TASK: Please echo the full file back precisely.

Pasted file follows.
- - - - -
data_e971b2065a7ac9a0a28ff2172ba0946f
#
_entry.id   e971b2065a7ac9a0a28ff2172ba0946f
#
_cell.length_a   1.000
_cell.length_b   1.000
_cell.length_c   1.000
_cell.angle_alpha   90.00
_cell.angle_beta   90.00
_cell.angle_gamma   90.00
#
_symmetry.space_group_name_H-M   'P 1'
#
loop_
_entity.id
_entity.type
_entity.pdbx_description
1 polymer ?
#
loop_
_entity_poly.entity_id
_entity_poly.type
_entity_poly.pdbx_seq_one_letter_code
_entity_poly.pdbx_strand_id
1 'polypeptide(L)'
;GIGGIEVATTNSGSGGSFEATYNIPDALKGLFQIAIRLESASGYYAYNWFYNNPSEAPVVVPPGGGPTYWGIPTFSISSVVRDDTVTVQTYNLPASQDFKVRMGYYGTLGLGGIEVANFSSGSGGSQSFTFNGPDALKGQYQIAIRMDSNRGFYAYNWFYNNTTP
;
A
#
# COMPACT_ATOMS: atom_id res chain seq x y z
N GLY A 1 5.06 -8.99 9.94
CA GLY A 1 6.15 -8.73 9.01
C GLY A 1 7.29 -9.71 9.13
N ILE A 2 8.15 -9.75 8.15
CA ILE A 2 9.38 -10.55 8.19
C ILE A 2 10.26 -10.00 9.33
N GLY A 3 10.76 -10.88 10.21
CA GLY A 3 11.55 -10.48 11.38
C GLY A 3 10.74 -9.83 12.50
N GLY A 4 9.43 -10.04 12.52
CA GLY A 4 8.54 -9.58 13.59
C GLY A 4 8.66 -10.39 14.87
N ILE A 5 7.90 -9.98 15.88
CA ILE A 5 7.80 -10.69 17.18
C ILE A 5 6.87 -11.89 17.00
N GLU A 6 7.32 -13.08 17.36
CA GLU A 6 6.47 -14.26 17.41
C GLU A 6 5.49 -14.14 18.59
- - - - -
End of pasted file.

data_e971b2065a7ac9a0a28ff2172ba0946f
#
_entry.id   e971b2065a7ac9a0a28ff2172ba0946f
#
_cell.length_a   1.000
_cell.length_b   1.000
_cell.length_c   1.000
_cell.angle_alpha   90.00
_cell.angle_beta   90.00
_cell.angle_gamma   90.00
#
_symmetry.space_group_name_H-M   'P 1'
#
loop_
_entity.id
_entity.type
_entity.pdbx_description
1 polymer ?
#
loop_
_entity_poly.entity_id
_entity_poly.type
_entity_poly.pdbx_seq_one_letter_code
_entity_poly.pdbx_strand_id
1 'polypeptide(L)'
;GIGGIEVATTNSGSGGSFEATYNIPDALKGLFQIAIRLESASGYYAYNWFYNNPSEAPVVVPPGGGPTYWGIPTFSISSVVRDDTVTVQTYNLPASQDFKVRMGYYGTLGLGGIEVANFSSGSGGSQSFTFNGPDALKGQYQIAIRMDSNRGFYAYNWFYNNTTP
;
A
#
# COMPACT_ATOMS: atom_id res chain seq x y z
N GLY A 1 5.06 -8.99 9.94
CA GLY A 1 6.15 -8.73 9.01
C GLY A 1 7.29 -9.71 9.13
N ILE A 2 8.15 -9.75 8.15
CA ILE A 2 9.38 -10.55 8.19
C ILE A 2 10.26 -10.00 9.33
N GLY A 3 10.76 -10.88 10.21
CA GLY A 3 11.55 -10.48 11.38
C GLY A 3 10.74 -9.83 12.50
N GLY A 4 9.43 -10.04 12.52
CA GLY A 4 8.54 -9.58 13.59
C GLY A 4 8.66 -10.39 14.87
N ILE A 5 7.90 -9.98 15.88
CA ILE A 5 7.80 -10.69 17.18
C ILE A 5 6.87 -11.89 17.00
N GLU A 6 7.32 -13.08 17.36
CA GLU A 6 6.47 -14.26 17.41
C GLU A 6 5.49 -14.14 18.59